Although not initially, hosting your product can get financially cumbersome down the line. Make sure to ask your vendor if they offer Cloud Optimization Services frequently to ensure there is no unnecessary spending on the cloud infrastructure.
7. Support and Maintenance
No matter how much effort is put into a project, there will invariably be support needs. Perhaps a valuable customer has requested a feature that you did not anticipate. Maybe a previously undetected bug has been spotted. Things happen in your application, and there are factors we have little to no control over. There are different types of support and maintenance to address these issues.
You will sleep a lot better at night knowing that somebody can take care of this for you quickly. And it is good to ask the following:
- How well-staffed is the firm for the support you need?
- Are they willing to be on call if needed?
- How do they assign the priorities to issues?
- What are the response times to the issues of different priorities?
- What is the escalation procedure?
- Do they have a Standard Operating Procedure setup for the operations of such support?
- Are they willing to operate within the communication channels you are comfortable with?
- How many layers do you have to go through before somebody fixes the issue?
Security is a significant factor in choosing the right support strategy. The vendor should be able to implement adequate security strategies and infrastructure in place to protect your data. Read more on DevSecOps to understand how the vendor incorporates this into their daily product development routine.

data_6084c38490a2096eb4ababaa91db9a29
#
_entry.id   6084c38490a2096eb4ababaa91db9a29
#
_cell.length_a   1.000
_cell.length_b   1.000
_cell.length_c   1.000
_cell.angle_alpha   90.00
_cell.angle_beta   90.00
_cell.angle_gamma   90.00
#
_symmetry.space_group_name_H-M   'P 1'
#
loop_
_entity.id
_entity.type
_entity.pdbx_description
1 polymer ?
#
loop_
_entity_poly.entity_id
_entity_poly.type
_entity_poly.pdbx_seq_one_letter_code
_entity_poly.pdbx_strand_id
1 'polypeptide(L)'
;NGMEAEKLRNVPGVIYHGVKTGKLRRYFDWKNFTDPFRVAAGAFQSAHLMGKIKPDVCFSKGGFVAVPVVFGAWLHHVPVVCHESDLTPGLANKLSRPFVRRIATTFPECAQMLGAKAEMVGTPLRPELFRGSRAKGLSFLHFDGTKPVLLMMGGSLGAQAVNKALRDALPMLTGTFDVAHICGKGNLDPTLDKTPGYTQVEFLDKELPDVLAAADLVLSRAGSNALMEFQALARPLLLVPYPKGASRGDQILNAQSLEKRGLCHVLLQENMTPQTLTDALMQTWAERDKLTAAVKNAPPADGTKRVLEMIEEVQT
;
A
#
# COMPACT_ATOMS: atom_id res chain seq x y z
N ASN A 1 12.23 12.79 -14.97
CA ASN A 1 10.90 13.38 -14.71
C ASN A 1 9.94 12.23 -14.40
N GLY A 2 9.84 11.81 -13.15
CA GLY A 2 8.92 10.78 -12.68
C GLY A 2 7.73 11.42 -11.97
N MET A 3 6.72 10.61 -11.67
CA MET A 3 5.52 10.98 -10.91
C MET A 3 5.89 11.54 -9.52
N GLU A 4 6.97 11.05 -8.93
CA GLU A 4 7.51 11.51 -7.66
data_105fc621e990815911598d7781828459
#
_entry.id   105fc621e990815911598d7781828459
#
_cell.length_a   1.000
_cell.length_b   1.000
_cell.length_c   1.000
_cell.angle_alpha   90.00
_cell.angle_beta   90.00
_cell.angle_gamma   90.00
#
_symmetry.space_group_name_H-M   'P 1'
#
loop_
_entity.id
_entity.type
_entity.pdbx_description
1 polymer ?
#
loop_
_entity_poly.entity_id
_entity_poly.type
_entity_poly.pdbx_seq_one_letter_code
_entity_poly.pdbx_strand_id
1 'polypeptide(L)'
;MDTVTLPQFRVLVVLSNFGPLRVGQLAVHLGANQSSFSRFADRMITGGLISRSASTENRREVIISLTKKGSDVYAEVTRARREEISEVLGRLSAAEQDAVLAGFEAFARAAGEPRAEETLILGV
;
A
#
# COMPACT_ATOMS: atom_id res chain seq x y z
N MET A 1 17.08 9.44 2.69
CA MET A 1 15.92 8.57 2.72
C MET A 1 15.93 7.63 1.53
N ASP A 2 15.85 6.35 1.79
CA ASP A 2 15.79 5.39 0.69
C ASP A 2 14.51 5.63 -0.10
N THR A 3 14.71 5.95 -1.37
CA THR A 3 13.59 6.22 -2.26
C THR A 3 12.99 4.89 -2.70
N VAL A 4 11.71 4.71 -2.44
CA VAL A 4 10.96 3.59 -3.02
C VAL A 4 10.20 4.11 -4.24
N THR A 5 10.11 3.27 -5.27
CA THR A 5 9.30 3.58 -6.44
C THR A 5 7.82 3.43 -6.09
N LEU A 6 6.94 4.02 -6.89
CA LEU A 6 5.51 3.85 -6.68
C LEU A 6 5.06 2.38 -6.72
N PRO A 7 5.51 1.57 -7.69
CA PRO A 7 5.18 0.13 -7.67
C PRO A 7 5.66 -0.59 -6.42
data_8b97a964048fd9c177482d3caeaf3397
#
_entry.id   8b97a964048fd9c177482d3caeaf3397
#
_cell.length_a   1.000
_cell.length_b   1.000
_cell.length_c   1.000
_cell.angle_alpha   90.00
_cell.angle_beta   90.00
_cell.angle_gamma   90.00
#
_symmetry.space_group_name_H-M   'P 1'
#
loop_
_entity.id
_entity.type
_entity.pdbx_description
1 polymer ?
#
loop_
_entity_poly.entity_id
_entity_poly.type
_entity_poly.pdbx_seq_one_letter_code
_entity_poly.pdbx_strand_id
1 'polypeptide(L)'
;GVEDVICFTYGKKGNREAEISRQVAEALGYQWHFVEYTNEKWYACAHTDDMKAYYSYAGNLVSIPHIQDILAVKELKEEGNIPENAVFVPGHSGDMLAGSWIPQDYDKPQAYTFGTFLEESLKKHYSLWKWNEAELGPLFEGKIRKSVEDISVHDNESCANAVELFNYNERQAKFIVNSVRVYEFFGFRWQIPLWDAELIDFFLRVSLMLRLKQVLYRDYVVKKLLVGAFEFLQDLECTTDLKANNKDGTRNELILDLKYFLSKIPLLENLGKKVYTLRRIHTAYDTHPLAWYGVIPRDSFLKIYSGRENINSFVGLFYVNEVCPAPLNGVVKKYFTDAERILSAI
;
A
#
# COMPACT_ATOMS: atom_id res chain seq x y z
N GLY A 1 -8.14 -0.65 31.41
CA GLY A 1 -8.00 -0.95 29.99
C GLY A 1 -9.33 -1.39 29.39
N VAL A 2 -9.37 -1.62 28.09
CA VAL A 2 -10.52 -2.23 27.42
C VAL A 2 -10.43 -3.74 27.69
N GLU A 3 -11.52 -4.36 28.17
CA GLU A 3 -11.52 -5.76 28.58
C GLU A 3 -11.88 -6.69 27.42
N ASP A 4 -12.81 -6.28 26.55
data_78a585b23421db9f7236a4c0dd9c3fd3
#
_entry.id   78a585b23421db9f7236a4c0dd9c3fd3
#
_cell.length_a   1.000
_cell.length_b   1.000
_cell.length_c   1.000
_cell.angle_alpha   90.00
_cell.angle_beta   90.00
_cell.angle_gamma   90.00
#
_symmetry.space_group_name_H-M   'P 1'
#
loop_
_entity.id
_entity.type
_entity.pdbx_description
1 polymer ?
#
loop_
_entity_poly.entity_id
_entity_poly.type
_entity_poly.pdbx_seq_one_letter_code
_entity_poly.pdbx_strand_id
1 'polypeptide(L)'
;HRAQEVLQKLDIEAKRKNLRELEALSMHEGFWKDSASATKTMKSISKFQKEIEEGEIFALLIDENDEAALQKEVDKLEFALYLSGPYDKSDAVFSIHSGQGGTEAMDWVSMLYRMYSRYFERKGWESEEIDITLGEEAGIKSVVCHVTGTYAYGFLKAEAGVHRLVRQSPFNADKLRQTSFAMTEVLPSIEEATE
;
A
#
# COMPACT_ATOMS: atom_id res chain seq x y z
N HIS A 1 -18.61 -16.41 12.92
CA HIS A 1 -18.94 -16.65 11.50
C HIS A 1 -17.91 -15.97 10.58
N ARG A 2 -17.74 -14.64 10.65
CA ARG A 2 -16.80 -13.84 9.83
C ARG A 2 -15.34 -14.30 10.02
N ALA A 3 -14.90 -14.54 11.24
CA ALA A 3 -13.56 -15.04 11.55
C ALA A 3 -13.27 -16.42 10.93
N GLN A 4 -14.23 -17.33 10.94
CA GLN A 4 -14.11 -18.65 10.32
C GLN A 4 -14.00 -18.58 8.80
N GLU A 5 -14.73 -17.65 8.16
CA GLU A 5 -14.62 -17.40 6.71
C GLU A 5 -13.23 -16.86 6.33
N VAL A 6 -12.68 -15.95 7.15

Depending on the size of the project and the type of bid (usually for fixed-cost proposals), a good quality vendor should provide you with a period for application. And cloud maintenance free of cost after the launch of the initial version of your product. If you need services beyond that, make sure to ask for them in advance. As you may get a fair discount based on the type and period of the services needed. Usually, the vendors provide these services on a retainer with time and materials billing. A clear picture of the development firm’s support after the project is crucial to your long-term success.
Although each of the above factors plays a significant role in predicting a good relationship with a potential vendor and the success of your project. It is better for you to assign your priority to each of the above and interview the vendors based on it. You may be able to forgo some factors if your higher priority ones are met. The reality is that some firms can certainly handle all of it and create a high-quality product. Arriving at a shortlist of them involves intensive effort. As quality software requires a significant investment, it is crucial for you and your business to ensure that you hire a firm. That will provide you with not only the software you have requested but software that will serve the real needs of your company.